The task was completed in 2010. Dissemination of the results has continued during this reporting period. Please see list of publications.
The task has been completed. The final sample size was 17, which was short of our original goal. The recruitment was stopped because no differences were seen in the data. We conducted an interim power analysis that revealed that over 144 subjects would be needed to detect a difference in pushrims using the proposed metrics. We therefore accepted the null hypothesis that we could not detect differences in pushrims. Despite our negative results, we advanced the science of detecting acute changes in upper limb soft tissue structures during wheelchair propulsion and other activities. We published repeatability data on ultrasound measures of the biceps tendon and the median nerve. Objective, valid measures of tendon health are needed to investigate interventions aimed at reducing pathology and secondary injuries in wheelchair users. We also published additional data on changes seen in these structures related to wheelchair propulsion. These findings further our ability to make specific recommendations to individuals with spinal cord injury that will protect them from secondary disability. We have published a number of studies and presented at numerous medical meetings. Our ultrasound measurement techniques are now being used by investigators outside of Pittsburgh, including at The Miami Project.
Testing and data collection was completed for 17 participants. The study is currently in the data analysis phase. Median nerve images for all subjects have been analyzed. EMG and metabolic data analysis is underway.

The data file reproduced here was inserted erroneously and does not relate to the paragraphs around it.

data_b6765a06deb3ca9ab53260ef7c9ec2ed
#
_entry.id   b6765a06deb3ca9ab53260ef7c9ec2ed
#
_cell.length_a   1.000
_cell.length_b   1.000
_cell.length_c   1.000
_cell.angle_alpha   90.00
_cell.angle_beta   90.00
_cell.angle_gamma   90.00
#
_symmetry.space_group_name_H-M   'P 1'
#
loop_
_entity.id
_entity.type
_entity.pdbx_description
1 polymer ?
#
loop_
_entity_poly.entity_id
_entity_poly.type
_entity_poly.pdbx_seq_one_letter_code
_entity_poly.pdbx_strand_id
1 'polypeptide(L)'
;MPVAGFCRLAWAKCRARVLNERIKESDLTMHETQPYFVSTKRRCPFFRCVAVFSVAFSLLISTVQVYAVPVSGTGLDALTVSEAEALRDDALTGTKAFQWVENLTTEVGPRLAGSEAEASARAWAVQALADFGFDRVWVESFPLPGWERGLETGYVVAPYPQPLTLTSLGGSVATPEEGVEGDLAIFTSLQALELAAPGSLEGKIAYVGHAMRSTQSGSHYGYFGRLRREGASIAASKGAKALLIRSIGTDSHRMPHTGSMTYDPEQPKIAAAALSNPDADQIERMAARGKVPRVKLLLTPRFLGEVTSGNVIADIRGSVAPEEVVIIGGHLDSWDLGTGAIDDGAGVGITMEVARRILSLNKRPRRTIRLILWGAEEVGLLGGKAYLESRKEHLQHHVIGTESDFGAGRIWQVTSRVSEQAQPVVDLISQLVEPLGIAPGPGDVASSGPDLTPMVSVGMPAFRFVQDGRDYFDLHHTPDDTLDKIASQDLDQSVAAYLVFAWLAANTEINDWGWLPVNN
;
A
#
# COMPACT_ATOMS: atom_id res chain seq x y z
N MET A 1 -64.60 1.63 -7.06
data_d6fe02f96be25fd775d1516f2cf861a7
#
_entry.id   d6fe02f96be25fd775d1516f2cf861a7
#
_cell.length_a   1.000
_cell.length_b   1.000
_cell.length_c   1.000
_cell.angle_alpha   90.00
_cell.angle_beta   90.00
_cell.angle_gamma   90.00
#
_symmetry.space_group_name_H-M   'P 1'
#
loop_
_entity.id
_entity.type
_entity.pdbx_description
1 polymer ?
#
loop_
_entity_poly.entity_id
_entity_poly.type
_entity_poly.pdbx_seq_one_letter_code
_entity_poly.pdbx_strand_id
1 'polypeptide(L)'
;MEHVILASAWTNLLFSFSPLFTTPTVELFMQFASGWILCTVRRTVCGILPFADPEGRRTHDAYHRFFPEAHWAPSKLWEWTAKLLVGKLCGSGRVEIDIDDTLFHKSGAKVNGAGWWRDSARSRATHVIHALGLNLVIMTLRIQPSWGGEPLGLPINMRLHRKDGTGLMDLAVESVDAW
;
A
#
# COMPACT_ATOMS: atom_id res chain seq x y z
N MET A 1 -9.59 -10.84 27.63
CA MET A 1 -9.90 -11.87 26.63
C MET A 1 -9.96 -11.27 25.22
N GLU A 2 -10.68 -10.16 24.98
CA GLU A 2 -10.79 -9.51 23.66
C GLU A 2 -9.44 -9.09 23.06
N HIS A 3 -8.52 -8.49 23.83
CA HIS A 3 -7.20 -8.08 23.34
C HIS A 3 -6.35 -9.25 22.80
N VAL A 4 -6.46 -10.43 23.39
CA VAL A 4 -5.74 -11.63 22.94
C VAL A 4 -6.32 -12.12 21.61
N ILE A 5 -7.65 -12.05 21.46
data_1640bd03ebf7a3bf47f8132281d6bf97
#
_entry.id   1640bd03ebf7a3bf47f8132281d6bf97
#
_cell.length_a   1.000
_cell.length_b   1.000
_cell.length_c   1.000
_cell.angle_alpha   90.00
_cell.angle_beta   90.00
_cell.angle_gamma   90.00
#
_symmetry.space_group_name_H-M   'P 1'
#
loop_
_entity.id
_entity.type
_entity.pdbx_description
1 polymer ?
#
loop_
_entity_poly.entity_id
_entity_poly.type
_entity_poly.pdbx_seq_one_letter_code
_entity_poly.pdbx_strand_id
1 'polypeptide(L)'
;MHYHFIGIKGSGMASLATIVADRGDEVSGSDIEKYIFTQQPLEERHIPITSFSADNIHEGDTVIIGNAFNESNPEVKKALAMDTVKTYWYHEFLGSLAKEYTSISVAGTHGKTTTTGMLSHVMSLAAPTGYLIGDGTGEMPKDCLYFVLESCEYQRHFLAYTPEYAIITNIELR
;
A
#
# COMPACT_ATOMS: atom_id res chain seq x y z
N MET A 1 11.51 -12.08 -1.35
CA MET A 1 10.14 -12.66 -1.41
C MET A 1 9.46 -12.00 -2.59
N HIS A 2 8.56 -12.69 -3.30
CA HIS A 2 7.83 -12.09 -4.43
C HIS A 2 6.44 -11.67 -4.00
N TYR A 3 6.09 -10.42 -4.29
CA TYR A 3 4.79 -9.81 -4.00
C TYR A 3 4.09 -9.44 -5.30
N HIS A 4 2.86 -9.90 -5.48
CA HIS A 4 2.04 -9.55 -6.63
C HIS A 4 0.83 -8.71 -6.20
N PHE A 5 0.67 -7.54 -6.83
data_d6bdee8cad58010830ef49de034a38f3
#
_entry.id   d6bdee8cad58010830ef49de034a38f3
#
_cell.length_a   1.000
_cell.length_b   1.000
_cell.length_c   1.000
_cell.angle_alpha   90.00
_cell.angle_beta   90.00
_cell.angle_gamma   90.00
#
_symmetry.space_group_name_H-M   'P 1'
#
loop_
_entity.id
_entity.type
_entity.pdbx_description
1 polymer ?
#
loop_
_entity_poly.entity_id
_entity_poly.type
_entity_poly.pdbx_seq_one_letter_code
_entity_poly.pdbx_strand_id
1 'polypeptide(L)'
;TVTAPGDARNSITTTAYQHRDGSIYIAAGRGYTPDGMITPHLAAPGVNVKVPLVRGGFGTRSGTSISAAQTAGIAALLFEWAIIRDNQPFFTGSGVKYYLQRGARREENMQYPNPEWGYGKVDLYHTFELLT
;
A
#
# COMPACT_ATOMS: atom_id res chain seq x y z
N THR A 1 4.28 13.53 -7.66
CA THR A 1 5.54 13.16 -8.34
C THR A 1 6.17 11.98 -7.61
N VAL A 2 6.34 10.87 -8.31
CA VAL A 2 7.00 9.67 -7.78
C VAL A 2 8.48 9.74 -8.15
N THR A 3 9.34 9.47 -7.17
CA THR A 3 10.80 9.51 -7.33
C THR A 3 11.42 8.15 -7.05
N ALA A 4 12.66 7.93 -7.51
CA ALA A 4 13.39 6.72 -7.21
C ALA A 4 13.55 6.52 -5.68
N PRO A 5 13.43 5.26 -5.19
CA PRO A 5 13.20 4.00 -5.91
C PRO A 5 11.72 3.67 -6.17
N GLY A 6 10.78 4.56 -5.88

Three publications were submitted, two of which have been highlighted as Most Important in the outputs section. The publications describe an objective measures capable of quantifying rotator cuff tendon health that were found to be related to clinical measures of shoulder pathology. This demonstrates external validity of the measure. Objective, valid measures of tendon health are needed to investigate interventions aimed at reducing pathology and secondary injuries in wheelchair users. We can now use these techniques to determine if using a ergonomically designed wheelchair push rim results in less changes at the rotator cuff tendon then a standard wheelchair. The measurement tool has been highlighted as a Type 2 output.
The IRB protocol has been approved and subject recruitment is underway. Through protocol development work, investigators have found evidence to support that images taken of the quantitative ultrasound measures of the long head of the biceps tendon have good intra-rater reliability and a limited standard error of measurement among non-wheelchair users. This finding supports the use of pre- and post-activity images to detect tendon changes after a strenuous period of physical activity. Publications are in preparation that show the reliability of data collected using the upper extremity ultrasound protocol and work is underway to show the same results for the new researcher that is to collect this study's ultrasound images. We have also shown that there are significant changes in structures with activity, when measured with ultrasound. The project staff has prepared for an additional data collection component; blood samples for the D1 modeling task will be collected just prior to wheelchair propulsion tests and immediately following completion of all propulsion activities for use in development of the preliminary, agent-based model of inflammation and healing of upper extremity injury. Investigators have worked to prepare the laboratory for the collection and preparation of blood samples including the purchase of vital equipment, the completion of a phlebotomy training course and internship, as well as blood borne pathogen training and shipping modules. The laboratory have received approval to collect human blood draws outside of clinical space.